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Peace, Justice And Strong Institutions

The Challenge

Violence is perhaps the most significant and destructive challenge to the development, growth, wellbeing, and the very survival of countries around the world. Fatalities resulting from armed conflict are rising in some parts of the world, causing mass displacement within countries and across borders, and resulting in massive humanitarian crises that adversely impact every aspect of our developmental efforts. Other forms of violence – crime and sexual and gender based violence – also remain a global challenge. Young people are especially vulnerable; 43% of all homicides globally involve young people between 10 and 29 years of age, and 70% of all human trafficking victims in Sub-Saharan Africa in 2010-2012 were children. But violence can also take more insidious forms. The institutional violence of unaccountable legal and judicial systems, and depriving people of their human rights and fundamental freedoms all constitute forms of violence and injustice. Corruption, bribery, theft and tax evasion cost developing countries around USD1.26 trillion per year; money that could be used to lift many above the international poverty threshold of USD 1.90 a day for at least six years.

Why is this important?

The first step to fulfilling any aspect of the global sustainable development agenda for 2030 will begin with restoring security and human rights to individuals whose very lives and basic freedoms are under threat either due to direct violence or through institutional restrictions to justice. Many of the countries that did not achieve their Millennium Development Goal targets by 2015 were countries experiencing armed conflict and instability. How can we address this? Goal 16 is dedicated to the promotion of peaceful and inclusive societies for sustainable development, the provision of access to justice for all, and building accountable institutions at all levels. National and global institutions have to be more transparent and effective, including local governance and judicial systems which are critical to the guarantee of human rights, law and order, and security.


India and Goal 16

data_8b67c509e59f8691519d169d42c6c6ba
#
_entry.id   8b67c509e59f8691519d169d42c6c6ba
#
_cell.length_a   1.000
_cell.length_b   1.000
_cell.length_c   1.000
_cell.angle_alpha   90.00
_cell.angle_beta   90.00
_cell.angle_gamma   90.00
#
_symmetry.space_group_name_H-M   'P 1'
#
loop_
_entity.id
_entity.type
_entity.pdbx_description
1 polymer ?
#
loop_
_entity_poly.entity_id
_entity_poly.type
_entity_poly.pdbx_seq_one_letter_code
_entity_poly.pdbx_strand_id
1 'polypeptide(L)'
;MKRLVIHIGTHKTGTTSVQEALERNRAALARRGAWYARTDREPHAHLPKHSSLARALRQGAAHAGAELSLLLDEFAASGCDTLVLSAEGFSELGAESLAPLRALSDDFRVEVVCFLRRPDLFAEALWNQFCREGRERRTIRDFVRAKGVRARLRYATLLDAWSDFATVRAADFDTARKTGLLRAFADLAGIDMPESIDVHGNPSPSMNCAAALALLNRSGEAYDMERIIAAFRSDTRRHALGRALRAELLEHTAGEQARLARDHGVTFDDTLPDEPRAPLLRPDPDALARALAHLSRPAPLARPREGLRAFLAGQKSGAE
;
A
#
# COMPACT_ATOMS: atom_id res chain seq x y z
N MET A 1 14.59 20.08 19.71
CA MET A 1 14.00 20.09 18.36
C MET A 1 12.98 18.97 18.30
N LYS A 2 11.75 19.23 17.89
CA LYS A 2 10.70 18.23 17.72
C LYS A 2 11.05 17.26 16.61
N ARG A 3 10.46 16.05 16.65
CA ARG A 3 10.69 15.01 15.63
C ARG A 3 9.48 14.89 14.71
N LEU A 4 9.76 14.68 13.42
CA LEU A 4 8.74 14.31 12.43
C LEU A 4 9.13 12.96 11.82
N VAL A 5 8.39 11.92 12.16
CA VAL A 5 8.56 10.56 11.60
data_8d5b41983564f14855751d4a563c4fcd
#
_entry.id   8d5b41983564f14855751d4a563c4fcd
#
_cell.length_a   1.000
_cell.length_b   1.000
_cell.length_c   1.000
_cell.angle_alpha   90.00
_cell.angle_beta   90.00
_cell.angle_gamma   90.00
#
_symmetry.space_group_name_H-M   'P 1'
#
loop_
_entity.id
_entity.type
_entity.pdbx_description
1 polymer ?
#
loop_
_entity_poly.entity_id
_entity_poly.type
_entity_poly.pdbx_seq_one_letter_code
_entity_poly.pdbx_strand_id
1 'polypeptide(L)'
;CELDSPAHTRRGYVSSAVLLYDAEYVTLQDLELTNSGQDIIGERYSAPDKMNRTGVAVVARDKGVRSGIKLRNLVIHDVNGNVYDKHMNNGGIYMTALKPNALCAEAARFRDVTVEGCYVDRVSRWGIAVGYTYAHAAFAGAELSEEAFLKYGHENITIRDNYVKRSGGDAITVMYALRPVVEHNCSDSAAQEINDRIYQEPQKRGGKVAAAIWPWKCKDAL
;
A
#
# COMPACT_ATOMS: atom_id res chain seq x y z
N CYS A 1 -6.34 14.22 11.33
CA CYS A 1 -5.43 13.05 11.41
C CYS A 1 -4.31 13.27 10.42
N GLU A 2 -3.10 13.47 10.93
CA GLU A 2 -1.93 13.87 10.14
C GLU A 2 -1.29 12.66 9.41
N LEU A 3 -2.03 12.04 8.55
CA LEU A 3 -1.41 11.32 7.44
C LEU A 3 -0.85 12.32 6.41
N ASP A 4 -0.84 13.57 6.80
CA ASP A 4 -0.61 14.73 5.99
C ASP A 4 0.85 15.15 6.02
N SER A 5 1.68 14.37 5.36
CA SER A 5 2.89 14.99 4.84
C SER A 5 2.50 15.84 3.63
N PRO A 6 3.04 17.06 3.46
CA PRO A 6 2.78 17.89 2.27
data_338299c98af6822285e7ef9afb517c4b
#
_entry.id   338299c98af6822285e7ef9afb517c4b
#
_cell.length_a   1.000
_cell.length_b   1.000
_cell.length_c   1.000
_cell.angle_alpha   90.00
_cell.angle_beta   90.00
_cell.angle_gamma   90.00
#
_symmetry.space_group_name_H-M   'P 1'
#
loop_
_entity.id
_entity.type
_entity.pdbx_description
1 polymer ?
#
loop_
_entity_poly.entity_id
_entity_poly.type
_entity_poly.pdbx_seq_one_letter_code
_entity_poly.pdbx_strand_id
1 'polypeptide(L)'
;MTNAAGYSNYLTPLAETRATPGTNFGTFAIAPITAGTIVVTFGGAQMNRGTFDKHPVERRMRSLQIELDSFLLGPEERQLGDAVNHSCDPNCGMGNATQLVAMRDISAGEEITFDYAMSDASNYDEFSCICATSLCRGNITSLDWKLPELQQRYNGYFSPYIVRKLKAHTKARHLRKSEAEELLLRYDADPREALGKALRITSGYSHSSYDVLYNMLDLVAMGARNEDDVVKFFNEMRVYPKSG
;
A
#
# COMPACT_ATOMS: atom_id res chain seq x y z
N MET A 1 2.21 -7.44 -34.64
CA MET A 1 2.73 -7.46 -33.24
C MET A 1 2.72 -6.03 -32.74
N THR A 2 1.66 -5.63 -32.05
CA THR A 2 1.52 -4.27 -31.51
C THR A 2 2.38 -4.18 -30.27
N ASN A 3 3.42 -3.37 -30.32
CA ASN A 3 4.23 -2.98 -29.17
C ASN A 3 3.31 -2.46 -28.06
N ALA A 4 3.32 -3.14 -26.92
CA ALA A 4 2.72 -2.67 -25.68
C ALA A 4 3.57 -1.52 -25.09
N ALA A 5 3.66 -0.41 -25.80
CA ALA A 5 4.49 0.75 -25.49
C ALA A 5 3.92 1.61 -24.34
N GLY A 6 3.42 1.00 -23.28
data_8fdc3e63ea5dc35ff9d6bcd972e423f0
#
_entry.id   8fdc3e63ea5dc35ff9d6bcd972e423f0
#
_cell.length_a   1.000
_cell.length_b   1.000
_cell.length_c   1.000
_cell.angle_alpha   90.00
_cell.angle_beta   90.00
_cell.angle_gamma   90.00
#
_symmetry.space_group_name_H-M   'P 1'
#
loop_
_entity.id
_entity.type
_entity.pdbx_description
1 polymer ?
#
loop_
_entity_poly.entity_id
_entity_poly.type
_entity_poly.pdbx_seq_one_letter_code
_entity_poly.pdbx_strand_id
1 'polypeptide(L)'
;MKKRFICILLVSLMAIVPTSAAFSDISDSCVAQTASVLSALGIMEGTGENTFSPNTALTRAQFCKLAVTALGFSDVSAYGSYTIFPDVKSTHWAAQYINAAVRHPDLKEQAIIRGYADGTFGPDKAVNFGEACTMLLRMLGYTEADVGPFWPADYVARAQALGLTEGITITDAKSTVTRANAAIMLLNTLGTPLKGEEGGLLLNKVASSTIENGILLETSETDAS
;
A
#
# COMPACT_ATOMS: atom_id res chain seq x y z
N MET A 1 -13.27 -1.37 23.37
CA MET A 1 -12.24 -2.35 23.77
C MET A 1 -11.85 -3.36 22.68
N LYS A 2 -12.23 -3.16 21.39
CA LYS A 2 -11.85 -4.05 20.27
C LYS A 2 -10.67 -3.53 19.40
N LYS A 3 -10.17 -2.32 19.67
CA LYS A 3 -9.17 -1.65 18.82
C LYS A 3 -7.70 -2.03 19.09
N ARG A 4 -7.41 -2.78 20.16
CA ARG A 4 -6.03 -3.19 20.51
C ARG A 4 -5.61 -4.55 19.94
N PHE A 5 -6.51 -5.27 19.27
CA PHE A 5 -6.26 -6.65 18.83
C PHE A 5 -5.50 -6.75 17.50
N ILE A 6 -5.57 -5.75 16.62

In India, the judiciary is overburdened due to the large number of pending cases, though the caseload has declined slightly – from 41.5 lakh in 2014 to 38.5 lakh in 2015. India has prioritised the strengthening of justice through government initiatives including Pragati Platform, a public grievance redressal system, and the Development of Infrastructure Facilities for the Judiciary including Gram Nyayalays for villages.


Significantly reduce all forms of violence and related death rates everywhere.

End abuse, exploitation, trafficking and all forms of violence against and torture of children.

Promote the rule of law at the national and international levels and ensure equal access to justice for all.

By 2030, significantly reduce illicit financial and arms flows, strengthen the recovery and return of stolen assets and combat all forms of organised crime.

Substantially reduce corruption and bribery in all their forms.

Develop effective, accountable and transparent institutions at all levels. Ensure responsive, inclusive, participatory and representative decision-making at all levels. Broaden and strengthen the participation of developing countries in the institutions of global governance.

By 2030, provide legal identity for all, including birth registration. Ensure public access to information and protect fundamental freedoms, in accordance with national legislation and international agreements. Strengthen relevant national institutions, including through international co-operation, for building capacity at all levels, in particular in developing countries, to prevent violence and combat terrorism and crime. Promote and enforce non-discriminatory laws and policies for sustainable development.